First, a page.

After receiving her BFA from the School of Visual Arts, New York in 2017 and her MFA from Mason Gross School of the Arts at Rutgers University, New Jersey in 2019, Hiroka Yamashita (born in 1991 in Hyogo, Japan) is currently based in Okayama, Japan. Having set up her studio in a former pharmacy, Yamashita creates paintings by combining scenes from daily life and visions in an animistic way, focusing on the spiritual dimension of the natural world. Many of her compositions seem gently surreal, such as the ascending Field (Tōge) (2022) in which embracing human figures soar above a forest, against a torched sky. The artist nurtures scenes by spontaneously applying colours on canvas, allowing human figures and natural forms to emerge over time; in the process, she may cover or transform one thing into another, leaving the initial forms and brushstrokes visible. Via this gesture of intuitive accumulation that lays bare incompatible, abrupt developments, Yamashita’s compositions grow into ambiguously structured, morphing entities.
Yamashita contends that, as dreamy and improbable as the paintings may appear, they are realistic and faithful to what she sees. From the flat and fast Snow on Fingers (2022), to the absorbing, whirling Field (Body) (2022), they are truthful in terms of both colour and form. She also speaks of this truthfulness in relation to her interest in physics and the idea of a field, deeming it meaningful to de-associate truthfulness from what meets the eye.
Although human figures — inexpressive as a number of Pierre Bonnard’s characters are — appear frequently in Yamashita’s paintings, she is deeply interested in developing a high degree of abstraction, wedding the representational with the utterly abstract. Recent paintings such as Field (Blue and Green) (2022) and Field (Surface II) (2022) are exemplary in this respect: they are both depictions of expansive landscapes, independent from human presence or narratives. It is also the case with the mysterious Force (Two Tips) (2022) and the no less enigmatic Hole (2022); Yamashita cheerfully refuses to identify what is exactly portrayed in the two paintings, leaving the right to interpretation to the viewer.
On the other hand, as an artist who has received rigorous training in Japanese calligraphy, Yamashita actively examines the significance of traditional Japanese art and literature. She refers time and again to Matsuo Bashō’s (1644-1694) haiku (particularly his masterpiece Oku no Hosomichi, or The Narrow Road to the Deep North), and Azuchi–Momoyama period painter Hasegawa Tōhaku’s (1539-1610) traditional paintings. Yamashita’s disproportionately wide painting Field (Persimmon Tree Sprout) (2022) is a recent attempt at making scrolls, and at incorporating motifs favoured by masters of traditional Japanese art. In the centre of the sparse composition is a persimmon tree — based on the distinctly regional plant Yamashita grows in her own garden — acting as either a screen or a ward, separating a human figure from a collective that seems ambiguously intimidating. Grafting concerns for humankind’s fate onto extraordinary visions, Yamashita presents pictures that are at once soothing and ominous.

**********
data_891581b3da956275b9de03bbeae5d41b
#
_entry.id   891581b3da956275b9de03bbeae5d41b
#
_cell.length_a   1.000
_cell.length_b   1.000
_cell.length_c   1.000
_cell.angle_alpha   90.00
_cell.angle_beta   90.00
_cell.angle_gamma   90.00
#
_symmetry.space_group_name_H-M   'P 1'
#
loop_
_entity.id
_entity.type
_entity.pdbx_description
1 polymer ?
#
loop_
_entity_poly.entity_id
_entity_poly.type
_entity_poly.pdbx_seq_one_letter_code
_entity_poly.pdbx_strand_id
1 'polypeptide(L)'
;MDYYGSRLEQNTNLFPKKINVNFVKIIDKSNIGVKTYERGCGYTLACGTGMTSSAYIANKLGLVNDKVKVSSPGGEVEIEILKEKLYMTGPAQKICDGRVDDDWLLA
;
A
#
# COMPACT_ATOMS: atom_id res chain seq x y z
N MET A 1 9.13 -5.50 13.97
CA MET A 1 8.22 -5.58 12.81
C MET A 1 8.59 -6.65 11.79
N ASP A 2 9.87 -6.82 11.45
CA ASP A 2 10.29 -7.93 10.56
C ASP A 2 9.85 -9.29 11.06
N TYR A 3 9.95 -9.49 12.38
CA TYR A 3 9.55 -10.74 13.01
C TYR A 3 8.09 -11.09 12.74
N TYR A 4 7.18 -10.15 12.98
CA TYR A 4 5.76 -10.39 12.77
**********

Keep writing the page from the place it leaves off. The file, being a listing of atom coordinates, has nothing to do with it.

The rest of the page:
Hiroka Yamashita (born in 1991 in Hyogo, Japan) lives and works in Okayama. She received her BFA from the School of Visual Arts, New York in 2017 and her MFA from Mason Gross School of the Arts at Rutgers University, New Jersey in 2019. Recent solo exhibitions include: ‘Fūdo’, Tanya Leighton, Berlin (2022); ‘project N 84’, Tokyo Opera City Art Gallery (2021); ‘Cosmos Remembered’, The Club, Tokyo (2021); and ‘Evanescent Horizon’ (with Naoya Inose), FOMO Art, Taipei (2021). Her work has been included in recent group exhibitions: ‘Their private worlds contained the memory of a painting that had shapes as reassuring as the uncanny footage of a sonogram’, curated by Sedrick Chisom, Matthew Brown Gallery, Los Angeles (2022); ‘Dancing in Dark Times’, Pippy Houldsworth Gallery, London (2021); and ‘Daichi Takagi, Lucía Vidales, Hiroka Yamashita’, Taka Ishii Gallery, Tokyo (2020), among others.